Fact: Stores can grab consumers’ attention through search results and a retailer’s mobile site or app.
Consumers look at competitor sites, but a greater percentage look at search-engine results and the retailer’s website/app. Forty-two percent of in-store consumers conduct research online while on location via:
• 64% search engines;
• 46% retailer’s website/app;
• 30% a different retailer’s website/app; and
• 26% another type of website/app (coupon site, review site, etc.)
This means stores should optimize their online presence (including search results, website, app, and mobile ads) to engage consumers while they’re inside the store. According to Brad Timofeev, director of digital marketing for WebArt, a digital marketing agency with locations in Ohio and Virginia, this involves putting together a strategy with a deep understanding of the customer journey and how you can move them through it more smoothly.
“Potential customers look to your website during more stages of the buying cycle than any other touch point,” he says. “They might visit you online during the discovery, evaluation, conviction and action stages, so the website is where you should invest the most dollars and time.”
Timofeev recommends content marketing to attract visitors at the initial stages, as dealers can craft content based on consumers’ specific search intent. (For example, “What’s the best oil for my type of driving?” or “How to know when you need new brakes.”)
“However, before creating content, you should perform a basic search query for your topics to see which types of content show in the search results,” he notes.
“Mobile apps are a great tool for existing customers to use and for you to retain them,” Timofeev adds. “Your app really only needs to provide service reminders and a way to schedule appointments. The app should push those reminders to your customers’ mobile devices, along with information about why certain services are so important.”
Myth #3: Online research has limited what consumers expect from stores; they really just go to stores to complete a transaction.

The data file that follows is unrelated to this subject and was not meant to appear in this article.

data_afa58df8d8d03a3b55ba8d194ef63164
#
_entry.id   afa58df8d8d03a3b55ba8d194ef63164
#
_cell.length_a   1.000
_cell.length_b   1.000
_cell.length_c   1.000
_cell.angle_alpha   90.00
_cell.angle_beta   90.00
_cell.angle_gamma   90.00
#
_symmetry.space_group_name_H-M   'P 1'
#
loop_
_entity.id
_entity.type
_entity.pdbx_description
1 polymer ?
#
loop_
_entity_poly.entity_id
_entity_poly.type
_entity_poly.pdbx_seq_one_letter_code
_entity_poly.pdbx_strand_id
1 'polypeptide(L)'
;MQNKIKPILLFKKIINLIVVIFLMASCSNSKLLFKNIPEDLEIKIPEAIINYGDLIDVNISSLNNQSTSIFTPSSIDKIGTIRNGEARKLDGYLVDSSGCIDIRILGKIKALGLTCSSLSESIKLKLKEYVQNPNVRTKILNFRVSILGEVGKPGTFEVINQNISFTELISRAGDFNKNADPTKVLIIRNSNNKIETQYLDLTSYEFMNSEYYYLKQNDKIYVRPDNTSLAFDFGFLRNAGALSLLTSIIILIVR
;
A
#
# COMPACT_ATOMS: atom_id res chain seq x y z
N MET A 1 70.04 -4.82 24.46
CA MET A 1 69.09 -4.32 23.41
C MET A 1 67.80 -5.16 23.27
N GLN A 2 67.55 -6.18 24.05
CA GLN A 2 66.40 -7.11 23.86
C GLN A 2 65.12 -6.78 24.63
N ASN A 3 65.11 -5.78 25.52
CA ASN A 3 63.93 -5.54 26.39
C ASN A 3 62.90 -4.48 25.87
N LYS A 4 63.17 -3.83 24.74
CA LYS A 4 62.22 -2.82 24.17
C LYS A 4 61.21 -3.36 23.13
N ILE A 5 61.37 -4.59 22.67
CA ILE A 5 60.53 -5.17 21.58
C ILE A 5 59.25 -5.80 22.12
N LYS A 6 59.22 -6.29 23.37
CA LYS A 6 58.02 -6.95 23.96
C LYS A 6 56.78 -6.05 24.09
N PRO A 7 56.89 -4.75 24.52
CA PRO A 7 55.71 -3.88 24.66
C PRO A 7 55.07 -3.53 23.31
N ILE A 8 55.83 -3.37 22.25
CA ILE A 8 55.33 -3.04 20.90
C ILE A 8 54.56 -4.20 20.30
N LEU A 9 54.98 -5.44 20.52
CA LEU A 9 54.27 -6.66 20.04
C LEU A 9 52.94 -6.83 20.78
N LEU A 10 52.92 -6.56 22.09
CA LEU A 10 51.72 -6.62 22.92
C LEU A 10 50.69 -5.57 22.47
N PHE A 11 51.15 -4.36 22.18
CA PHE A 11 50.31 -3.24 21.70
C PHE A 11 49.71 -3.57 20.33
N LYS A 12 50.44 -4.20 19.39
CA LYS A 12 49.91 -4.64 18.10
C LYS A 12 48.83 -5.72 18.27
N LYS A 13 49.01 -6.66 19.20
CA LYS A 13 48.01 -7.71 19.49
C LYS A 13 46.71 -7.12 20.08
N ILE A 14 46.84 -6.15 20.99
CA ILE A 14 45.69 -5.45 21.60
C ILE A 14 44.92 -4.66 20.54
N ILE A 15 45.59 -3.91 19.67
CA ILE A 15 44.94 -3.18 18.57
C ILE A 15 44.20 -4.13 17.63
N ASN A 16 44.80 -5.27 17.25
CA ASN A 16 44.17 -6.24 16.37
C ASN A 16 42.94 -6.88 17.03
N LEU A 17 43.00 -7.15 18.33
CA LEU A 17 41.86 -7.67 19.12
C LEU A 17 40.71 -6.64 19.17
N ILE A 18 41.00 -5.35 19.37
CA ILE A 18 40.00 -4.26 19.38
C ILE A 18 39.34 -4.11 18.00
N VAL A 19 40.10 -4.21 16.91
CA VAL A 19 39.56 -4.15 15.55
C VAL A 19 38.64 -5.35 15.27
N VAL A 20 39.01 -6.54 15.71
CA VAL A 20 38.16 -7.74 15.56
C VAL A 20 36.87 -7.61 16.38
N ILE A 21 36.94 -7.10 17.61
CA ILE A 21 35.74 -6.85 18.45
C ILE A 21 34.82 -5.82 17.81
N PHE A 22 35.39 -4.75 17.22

Fact: Consumers still visit stores for more than just transactions, but they now expect more out of any place they shop; they want informed, customized experiences.
According to the study, 69% of consumers used physical stores for information during different phases of the purchase process:
• 32% found inspiration – the time they realized they wanted or needed a particular product.
• 33% did research – the time they actively looked and researched the purchase.
• 55% bought – the time they purchased the product.
• 14% post-purchase – any behavior they participated in after the purchase.
Consumers polled said they would be more likely to shop in stores that offer personalized coupons and exclusive in-store offers (85%) as well as recommendations for specific products to purchase (64%).
Tire dealers can take advantage of these tendencies by delivering customized offers and recommendations right to consumers as they search on their phone or by integrating them into the in-store experience.
“It’s important to realize that not all of your customers are at the same stage in the buying cycle, so they’re going to have different tendencies when shopping in-store,” Timofeev says. “For instance, if a customer comes in for scheduled maintenance or to buy tires, he’s already chosen to do business with you. At that point, it’s your job to retain that customer by providing a great experience and adding any value you can. But there’s also this possibility: A customer comes in for scheduled maintenance and, after inspecting his vehicle, you tell him that his car requires more work than he expected. He might pull out his smartphone and start shopping around for that additional service while he’s in your store.”
He adds that while the in-store experience includes everything from the shop’s appearance, cleanliness and aroma to colors, signage, displays, furniture and the music or TV, so much of customer retention is dependent upon your staff and each customer interaction.
“They should be trained extensively in communication of your brand promise,” Timofeev says. “They also need to drive customers to specific actions: using the mobile app; signing up for your monthly email flyer or social media pages, and taking advantage of the resources on your website, such as coupons and tire selectors. Your waiting areas should reinforce those messages, too, through digital signage, in-store audio, table stands, pull-down banners and geo-fencing notifications.”
Rather than marginalizing the value of in-store shopping, Google’s research shows that smartphones and online information offer an opportunity for stores to enhance consumers’ shopping experience.
“It’s important to make it easy for customers to find the information they want and need, whether it’s on a well-designed mobile website that’s intuitive and easy to navigate, or an uncluttered store that features helpful POP displays, audio and video,” Timofeev says.
“At every point of contact, make it easy for customers to choose you,” he adds